The Triumph of Love

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This article is about the play. For the film, see The Triumph of Love (film). For the musical, see Triumph of Love.
The Triumph of Love
Written by Pierre de Marivaux
Date premiered 12 March 1732 (1732-03-12)
Place premiered Théâtre Italien, Paris
Original language French
Subject Love
Genre Comedy
Setting Hermocrate's house in Sparta, Ancient Greece

The Triumph of Love (French: Le Triomphe de l'amour) is a three-act French comic play by Pierre de Marivaux. It was first performed by the Théâtre Italien in Paris on 12 March 1732.[1]

Characters[edit]

  • Léonide — a Spartan princess, disguised as a man called Phocion.
  • Corine — her servant, disguised as a man called Hermidas.
  • Hermocrates — a philosopher.
  • Léontine — Hermocrates' sister.
  • Agis — son of Cléomène, the deposed king of Sparta.
  • Dimas — Hermocrates' gardener.
  • Harlequin — Hermocrates's servant.

Synopsis[edit]

Léonide, Princess of Sparta, disguises as a man called Phocion to enter the household of her enemy, Hermocrates, an old philosopher. Léonide does so because she has seen and fallen in love with a young man who lives in the household, Agis. Learning that he is the rightful heir of the late Cléomènes, King of Sparta (usurped by Léonide's own uncle in revenge for Cléomènes' kidnapping of his mistress), Léonide has determined to restore him to power.

Léonide and her servant Corine (also disguised as a man) arrives at Hermocrates' house, pretending to be philosophy students. As they discuss their plans, they are overheard by Hermocrates' servant, Arlequin, but they pay him to co-operate with them. Léonide then meets Agis by chance, but the gardener, Dimas, becomes suspicious and calls Hermocrates' spinster sister, Léontine, to expel the two 'men'. In order to stay on the premises, Léonide pretends to fall in love with Léontine, and seduces her into supporting her.

Léonide then meets Hermocrates himself, who sees through her disguise and accuses her of coming to seduce Agis. Léonide admits that she is a woman (calling herself by the false name of Aspasie), but successfully convinces Hermocrates that she has come to seduce him, not Agis. He allows her to stay. Hermocrates tells "Aspasie" that he is plotting to overthrow the Princess of Sparta and place Agis on the throne.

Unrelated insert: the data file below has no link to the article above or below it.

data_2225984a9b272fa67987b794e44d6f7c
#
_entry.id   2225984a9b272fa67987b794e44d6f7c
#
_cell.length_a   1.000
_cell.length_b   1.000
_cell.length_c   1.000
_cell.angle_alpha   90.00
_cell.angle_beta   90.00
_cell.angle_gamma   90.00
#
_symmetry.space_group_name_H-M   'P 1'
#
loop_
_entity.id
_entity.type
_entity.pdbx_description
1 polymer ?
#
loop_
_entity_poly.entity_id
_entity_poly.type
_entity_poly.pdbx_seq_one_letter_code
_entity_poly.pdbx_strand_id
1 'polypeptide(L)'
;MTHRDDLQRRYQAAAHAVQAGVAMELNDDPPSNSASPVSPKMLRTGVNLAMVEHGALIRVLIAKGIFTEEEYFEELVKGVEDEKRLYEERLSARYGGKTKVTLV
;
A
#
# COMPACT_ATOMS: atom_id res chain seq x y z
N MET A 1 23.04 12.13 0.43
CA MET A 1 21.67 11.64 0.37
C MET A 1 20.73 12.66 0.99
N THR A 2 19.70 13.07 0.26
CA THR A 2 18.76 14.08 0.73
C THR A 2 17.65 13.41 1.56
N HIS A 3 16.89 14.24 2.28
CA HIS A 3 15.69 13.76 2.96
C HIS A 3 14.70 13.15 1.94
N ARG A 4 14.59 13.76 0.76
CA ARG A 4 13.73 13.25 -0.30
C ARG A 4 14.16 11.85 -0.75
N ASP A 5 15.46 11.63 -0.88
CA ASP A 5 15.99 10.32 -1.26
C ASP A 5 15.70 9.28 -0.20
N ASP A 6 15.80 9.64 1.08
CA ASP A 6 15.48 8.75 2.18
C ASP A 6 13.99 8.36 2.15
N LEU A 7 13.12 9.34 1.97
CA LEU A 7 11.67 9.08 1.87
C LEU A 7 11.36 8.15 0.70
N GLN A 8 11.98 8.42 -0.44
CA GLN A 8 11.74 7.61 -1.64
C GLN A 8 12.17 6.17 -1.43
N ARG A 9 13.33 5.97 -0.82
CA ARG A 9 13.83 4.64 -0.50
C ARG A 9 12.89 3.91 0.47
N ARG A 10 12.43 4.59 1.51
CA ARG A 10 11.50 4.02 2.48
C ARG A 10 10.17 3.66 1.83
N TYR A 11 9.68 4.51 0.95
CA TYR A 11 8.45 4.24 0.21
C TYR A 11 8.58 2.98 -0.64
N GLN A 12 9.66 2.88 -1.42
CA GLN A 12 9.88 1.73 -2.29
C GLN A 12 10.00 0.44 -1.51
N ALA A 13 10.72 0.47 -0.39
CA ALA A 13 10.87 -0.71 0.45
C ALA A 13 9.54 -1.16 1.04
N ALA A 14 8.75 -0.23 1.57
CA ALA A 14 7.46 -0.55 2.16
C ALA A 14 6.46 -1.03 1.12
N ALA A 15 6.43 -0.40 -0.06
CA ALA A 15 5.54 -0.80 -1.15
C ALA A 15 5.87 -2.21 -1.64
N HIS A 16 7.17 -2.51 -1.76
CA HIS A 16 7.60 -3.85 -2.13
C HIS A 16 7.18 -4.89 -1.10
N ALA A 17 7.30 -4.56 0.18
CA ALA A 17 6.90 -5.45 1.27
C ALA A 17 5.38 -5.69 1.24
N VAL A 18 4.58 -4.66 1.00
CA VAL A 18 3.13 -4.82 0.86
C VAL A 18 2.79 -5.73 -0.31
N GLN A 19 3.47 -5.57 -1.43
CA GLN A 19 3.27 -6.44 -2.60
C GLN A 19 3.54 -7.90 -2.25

Léonide finally has a conversation with Agis himself. Agis, it transpires, has sworn against love, because it was love that destroyed his parents. Léonide therefore tells him that she is disguised as a man because she is a young woman fleeing persecution from the Princess of Sparta (herself, in reality), and Agis promises to help.

Léonide is now juggling three contradictory relationships: both Léontine and Hermocrates are in love with her, while she has only a passionate friendship with Agis. Over the course of the rest of the play, she works things to her advantage, while Agis falls in love with her. In the play's climax, Hermocrates, Léontine and Agis realize they are all in love with the same person. Léonide reveals she is the princess and wishes to marry Agis, thus restoring him to the throne. Hermocrates and Léontine are left disappointed in love. A royal retinue then arrives to bring the Princess and her Prince back to the palace.

Responses[edit]

The initial production of The Triumph of Love was received poorly by critics. It was felt that it was inappropriate for a princess to seduce a young man in addition to two older people of both sexes, even though the latter were her enemies. The production closed after only six performances.[1]

In the 20th century, however, the play found some popularity. It was revived in 1912 by La Petite Scène and by the Théâtre National Populaire in 1956.[1] Many other productions have followed. In 1997, a Broadway musical adaptation, Triumph of Love was produced, and in 2001, a film adaptation starring Mira Sorvino was released.

References[edit]

  1. ^ a b c McKee, Kenneth N. (1958). The Theater of Marivaux. New York: New York University Press. pp. 144–149.